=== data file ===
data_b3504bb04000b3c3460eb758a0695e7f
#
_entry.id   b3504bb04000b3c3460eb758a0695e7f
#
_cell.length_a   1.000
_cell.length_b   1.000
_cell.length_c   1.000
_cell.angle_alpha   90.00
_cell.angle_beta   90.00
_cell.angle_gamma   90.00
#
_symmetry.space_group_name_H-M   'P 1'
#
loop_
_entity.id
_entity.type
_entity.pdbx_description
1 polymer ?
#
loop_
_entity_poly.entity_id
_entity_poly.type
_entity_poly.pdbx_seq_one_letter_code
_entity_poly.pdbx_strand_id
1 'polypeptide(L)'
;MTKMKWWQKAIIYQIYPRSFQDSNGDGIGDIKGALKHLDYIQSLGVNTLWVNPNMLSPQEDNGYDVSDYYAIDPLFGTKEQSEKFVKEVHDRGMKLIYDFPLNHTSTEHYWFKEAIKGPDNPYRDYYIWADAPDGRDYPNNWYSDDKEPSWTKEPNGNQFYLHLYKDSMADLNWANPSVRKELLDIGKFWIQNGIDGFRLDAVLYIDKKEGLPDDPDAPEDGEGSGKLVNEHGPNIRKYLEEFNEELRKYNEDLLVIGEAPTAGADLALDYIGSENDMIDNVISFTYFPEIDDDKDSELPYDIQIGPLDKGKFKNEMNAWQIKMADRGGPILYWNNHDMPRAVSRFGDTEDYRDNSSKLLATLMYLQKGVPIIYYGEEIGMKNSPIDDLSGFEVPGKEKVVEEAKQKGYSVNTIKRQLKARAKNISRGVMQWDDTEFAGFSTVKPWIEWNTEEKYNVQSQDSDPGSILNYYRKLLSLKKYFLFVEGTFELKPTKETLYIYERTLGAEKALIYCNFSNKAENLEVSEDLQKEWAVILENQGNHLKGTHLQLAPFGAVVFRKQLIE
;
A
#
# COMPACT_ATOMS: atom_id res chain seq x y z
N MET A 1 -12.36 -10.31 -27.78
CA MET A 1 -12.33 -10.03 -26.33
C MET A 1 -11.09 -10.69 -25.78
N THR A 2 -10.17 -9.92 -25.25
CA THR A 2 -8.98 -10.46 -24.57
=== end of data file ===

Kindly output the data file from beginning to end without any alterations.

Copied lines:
data_b3504bb04000b3c3460eb758a0695e7f
#
_entry.id   b3504bb04000b3c3460eb758a0695e7f
#
_cell.length_a   1.000
_cell.length_b   1.000
_cell.length_c   1.000
_cell.angle_alpha   90.00
_cell.angle_beta   90.00
_cell.angle_gamma   90.00
#
_symmetry.space_group_name_H-M   'P 1'
#
loop_
_entity.id
_entity.type
_entity.pdbx_description
1 polymer ?
#
loop_
_entity_poly.entity_id
_entity_poly.type
_entity_poly.pdbx_seq_one_letter_code
_entity_poly.pdbx_strand_id
1 'polypeptide(L)'
;MTKMKWWQKAIIYQIYPRSFQDSNGDGIGDIKGALKHLDYIQSLGVNTLWVNPNMLSPQEDNGYDVSDYYAIDPLFGTKEQSEKFVKEVHDRGMKLIYDFPLNHTSTEHYWFKEAIKGPDNPYRDYYIWADAPDGRDYPNNWYSDDKEPSWTKEPNGNQFYLHLYKDSMADLNWANPSVRKELLDIGKFWIQNGIDGFRLDAVLYIDKKEGLPDDPDAPEDGEGSGKLVNEHGPNIRKYLEEFNEELRKYNEDLLVIGEAPTAGADLALDYIGSENDMIDNVISFTYFPEIDDDKDSELPYDIQIGPLDKGKFKNEMNAWQIKMADRGGPILYWNNHDMPRAVSRFGDTEDYRDNSSKLLATLMYLQKGVPIIYYGEEIGMKNSPIDDLSGFEVPGKEKVVEEAKQKGYSVNTIKRQLKARAKNISRGVMQWDDTEFAGFSTVKPWIEWNTEEKYNVQSQDSDPGSILNYYRKLLSLKKYFLFVEGTFELKPTKETLYIYERTLGAEKALIYCNFSNKAENLEVSEDLQKEWAVILENQGNHLKGTHLQLAPFGAVVFRKQLIE
;
A
#
# COMPACT_ATOMS: atom_id res chain seq x y z
N MET A 1 -12.36 -10.31 -27.78
CA MET A 1 -12.33 -10.03 -26.33
C MET A 1 -11.09 -10.69 -25.78
N THR A 2 -10.17 -9.92 -25.25
CA THR A 2 -8.98 -10.46 -24.57